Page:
A pile of street sweepings from the City of Duluth.

Reusing Local Byproducts in Sustainably Designed Soils

After road construction, soil in revegetation areas must retain adequate stormwater and provide stable embankments along the road. Revegetation can be challenging due to thin topsoil, and it often requires importing healthy organic soil and exporting excess construction soil generally unsuitable for plant growth.

In a recent study, researchers identified and tested regionally available industrial byproducts to use as soil amendments and found sustainable solutions with multiple financial and environmental benefits.

Stormwater permits for road construction require revegetation areas to retain the first inch of stormwater runoff—which contains most of the pollutants deposited from the air—to protect the state’s waterways. In northeastern Minnesota, thin topsoil often necessitates adding soil to support plant growth as much of the excess soil from road construction is unsuitable for revegetation. 

“This project confirmed that a wide range of granular and organic materials can be used in practical and implementable stormwater solutions along the roadways,” said David Saftner, associate professor, University of Minnesota Duluth Department of Civil Engineering.

Successful revegetation to provide functional integrity for the road and hold adequate stormwater requires amending the soil to ensure sufficient organic matter and infiltration capacity. MnDOT and county road engineers saw a potential synergy with regional mineral, forestry and other industries that produce byproducts that are otherwise stored or hauled away and discarded. In addition to the costs of these practices, the byproducts can release excess carbon and have other environmental impacts. Reusing these materials in revegetation areas after road construction could solve restoration and stormwater challenges, reduce solid waste, sequester carbon and create financial advantage for the generating industry.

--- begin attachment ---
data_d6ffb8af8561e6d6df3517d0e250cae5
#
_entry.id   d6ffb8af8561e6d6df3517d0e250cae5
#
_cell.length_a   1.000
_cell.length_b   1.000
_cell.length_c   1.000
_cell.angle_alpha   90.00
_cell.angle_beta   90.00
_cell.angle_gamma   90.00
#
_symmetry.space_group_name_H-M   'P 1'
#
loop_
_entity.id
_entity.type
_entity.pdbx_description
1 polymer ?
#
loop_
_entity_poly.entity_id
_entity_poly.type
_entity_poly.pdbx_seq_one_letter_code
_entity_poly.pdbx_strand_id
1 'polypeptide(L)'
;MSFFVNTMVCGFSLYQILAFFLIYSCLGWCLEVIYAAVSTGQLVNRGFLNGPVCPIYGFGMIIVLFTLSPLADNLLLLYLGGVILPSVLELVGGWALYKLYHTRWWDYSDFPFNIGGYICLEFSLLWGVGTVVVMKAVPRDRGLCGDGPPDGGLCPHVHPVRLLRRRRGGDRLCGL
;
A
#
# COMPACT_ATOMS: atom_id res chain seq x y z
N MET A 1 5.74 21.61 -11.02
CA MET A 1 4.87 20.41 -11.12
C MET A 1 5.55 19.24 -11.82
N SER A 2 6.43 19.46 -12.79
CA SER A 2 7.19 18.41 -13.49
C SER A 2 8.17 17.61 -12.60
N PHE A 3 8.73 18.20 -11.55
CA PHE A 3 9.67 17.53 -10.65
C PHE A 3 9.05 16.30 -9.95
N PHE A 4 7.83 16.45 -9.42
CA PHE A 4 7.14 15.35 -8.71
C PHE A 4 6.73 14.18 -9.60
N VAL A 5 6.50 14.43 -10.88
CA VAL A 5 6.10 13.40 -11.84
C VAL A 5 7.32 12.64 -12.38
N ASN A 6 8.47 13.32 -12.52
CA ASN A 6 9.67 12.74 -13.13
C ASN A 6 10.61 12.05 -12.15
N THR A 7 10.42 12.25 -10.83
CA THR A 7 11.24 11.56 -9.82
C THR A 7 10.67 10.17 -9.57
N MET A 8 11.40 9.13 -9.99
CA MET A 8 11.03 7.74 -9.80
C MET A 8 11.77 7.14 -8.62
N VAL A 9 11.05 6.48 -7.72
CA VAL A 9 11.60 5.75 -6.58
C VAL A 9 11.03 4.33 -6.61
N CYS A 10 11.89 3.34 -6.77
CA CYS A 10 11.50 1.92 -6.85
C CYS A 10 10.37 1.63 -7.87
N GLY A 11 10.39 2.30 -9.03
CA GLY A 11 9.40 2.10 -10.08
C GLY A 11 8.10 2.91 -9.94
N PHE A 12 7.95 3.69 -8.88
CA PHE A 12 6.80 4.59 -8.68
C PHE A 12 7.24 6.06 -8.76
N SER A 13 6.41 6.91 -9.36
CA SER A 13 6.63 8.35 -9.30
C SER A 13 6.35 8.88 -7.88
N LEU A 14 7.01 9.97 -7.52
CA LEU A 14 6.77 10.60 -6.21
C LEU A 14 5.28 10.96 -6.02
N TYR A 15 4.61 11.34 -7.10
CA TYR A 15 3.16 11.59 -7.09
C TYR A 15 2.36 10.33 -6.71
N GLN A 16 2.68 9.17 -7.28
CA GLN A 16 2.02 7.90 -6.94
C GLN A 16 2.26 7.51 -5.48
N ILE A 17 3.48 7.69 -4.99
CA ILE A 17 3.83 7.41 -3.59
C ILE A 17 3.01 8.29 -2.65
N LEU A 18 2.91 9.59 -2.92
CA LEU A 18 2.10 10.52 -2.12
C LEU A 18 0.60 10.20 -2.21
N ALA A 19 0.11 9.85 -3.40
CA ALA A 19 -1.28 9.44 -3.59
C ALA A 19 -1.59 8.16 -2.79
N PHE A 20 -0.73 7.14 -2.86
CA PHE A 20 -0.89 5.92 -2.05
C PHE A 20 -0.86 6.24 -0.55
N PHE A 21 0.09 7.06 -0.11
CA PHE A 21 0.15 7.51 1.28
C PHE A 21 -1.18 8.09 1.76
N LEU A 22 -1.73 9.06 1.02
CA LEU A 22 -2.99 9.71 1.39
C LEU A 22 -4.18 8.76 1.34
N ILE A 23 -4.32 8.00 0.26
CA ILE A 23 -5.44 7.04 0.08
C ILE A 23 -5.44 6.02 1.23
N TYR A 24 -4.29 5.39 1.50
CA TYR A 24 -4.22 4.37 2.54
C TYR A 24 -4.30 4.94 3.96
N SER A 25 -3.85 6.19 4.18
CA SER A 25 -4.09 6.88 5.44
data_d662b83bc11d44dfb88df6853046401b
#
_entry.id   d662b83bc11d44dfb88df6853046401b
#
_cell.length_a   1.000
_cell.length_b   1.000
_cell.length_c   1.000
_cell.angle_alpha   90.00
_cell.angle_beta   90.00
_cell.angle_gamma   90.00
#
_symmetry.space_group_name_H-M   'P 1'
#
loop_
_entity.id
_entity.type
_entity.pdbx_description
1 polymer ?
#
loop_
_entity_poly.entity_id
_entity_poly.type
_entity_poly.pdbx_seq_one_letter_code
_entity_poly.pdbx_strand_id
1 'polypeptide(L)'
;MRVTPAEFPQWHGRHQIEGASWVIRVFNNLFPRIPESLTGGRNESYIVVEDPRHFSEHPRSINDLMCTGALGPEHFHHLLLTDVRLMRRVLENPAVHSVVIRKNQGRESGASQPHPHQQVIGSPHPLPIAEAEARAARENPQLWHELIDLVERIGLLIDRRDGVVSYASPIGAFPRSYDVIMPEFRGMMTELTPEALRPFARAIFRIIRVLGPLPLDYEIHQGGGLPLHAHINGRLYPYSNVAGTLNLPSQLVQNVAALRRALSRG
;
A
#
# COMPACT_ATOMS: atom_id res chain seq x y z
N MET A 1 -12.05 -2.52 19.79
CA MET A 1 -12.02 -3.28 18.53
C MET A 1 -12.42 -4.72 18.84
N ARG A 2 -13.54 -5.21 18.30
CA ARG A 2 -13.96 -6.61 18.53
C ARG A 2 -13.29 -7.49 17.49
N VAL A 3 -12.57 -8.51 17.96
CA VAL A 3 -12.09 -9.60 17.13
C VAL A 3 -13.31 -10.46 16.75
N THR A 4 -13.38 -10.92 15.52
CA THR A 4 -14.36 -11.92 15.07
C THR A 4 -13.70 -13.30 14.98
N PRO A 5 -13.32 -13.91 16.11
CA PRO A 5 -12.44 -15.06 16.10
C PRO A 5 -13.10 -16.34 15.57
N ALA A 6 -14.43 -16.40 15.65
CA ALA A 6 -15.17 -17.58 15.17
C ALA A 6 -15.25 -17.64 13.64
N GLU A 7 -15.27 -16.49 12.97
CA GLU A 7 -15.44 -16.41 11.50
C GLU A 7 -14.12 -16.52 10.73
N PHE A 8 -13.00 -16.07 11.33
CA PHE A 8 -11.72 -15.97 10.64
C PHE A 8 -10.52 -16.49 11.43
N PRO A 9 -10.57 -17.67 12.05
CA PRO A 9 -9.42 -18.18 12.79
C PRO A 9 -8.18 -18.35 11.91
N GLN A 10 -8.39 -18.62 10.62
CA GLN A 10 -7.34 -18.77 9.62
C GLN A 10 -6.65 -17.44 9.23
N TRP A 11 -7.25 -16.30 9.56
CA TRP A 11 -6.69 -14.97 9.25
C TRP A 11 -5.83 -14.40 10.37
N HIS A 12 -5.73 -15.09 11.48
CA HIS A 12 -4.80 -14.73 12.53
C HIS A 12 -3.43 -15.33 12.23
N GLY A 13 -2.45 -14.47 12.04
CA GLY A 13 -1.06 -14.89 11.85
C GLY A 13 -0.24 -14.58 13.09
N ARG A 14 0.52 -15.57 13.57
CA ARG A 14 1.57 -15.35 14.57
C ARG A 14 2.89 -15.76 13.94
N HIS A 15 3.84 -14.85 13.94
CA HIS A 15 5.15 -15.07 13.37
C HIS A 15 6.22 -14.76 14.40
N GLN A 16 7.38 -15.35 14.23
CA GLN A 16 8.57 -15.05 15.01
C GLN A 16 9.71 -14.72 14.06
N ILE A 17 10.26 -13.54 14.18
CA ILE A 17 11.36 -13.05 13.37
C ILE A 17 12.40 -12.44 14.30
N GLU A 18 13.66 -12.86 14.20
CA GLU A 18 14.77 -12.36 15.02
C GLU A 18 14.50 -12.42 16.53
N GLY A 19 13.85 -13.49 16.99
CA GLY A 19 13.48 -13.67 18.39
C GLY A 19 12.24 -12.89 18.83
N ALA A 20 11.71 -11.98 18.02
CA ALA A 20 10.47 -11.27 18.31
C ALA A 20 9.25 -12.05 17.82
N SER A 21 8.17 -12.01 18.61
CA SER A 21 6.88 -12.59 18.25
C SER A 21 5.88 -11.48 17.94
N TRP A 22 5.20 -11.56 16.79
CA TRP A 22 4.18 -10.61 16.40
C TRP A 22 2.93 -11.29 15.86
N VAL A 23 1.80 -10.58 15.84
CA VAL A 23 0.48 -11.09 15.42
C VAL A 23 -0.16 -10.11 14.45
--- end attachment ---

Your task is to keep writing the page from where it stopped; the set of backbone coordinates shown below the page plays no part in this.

What Was Our Goal?

The goal of this project was to identify regionally available byproducts to amend otherwise unsuitable soil for restoration and revegetation after road construction. 

What Did We Do?

After reviewing state stormwater permitting requirements and biofiltration systems used by other states, researchers focused a search in MnDOT District 1 for suitable byproducts from regional businesses and agencies. They explored 23 materials from 14 organizations and ultimately chose 10 to analyze, including:

  • Tree bark from wood companies.
  • Fine and coarse tailings from iron mining.
  • Peat screenings and scrapings from peat mining.
  • Fine-grained sediment from harbor dredging.
  • Street sweepings from a public works department.

Researchers first analyzed the byproducts’ chemical properties looking for organic matter, nutrients, metals and toxic chemicals. They tested biological characteristics of the individual materials and various blends of materials through greenhouse tests for germination and vegetation growth rates.

Environmental attributes analyzed included chemical release and removal capabilities. From a civil engineering perspective, researchers measured moisture content, particle size and gradation, specific gravity—a measure of density important to soil stability—and other measures indicative of whether a soil containing this material would be suitable for roadside revegetation.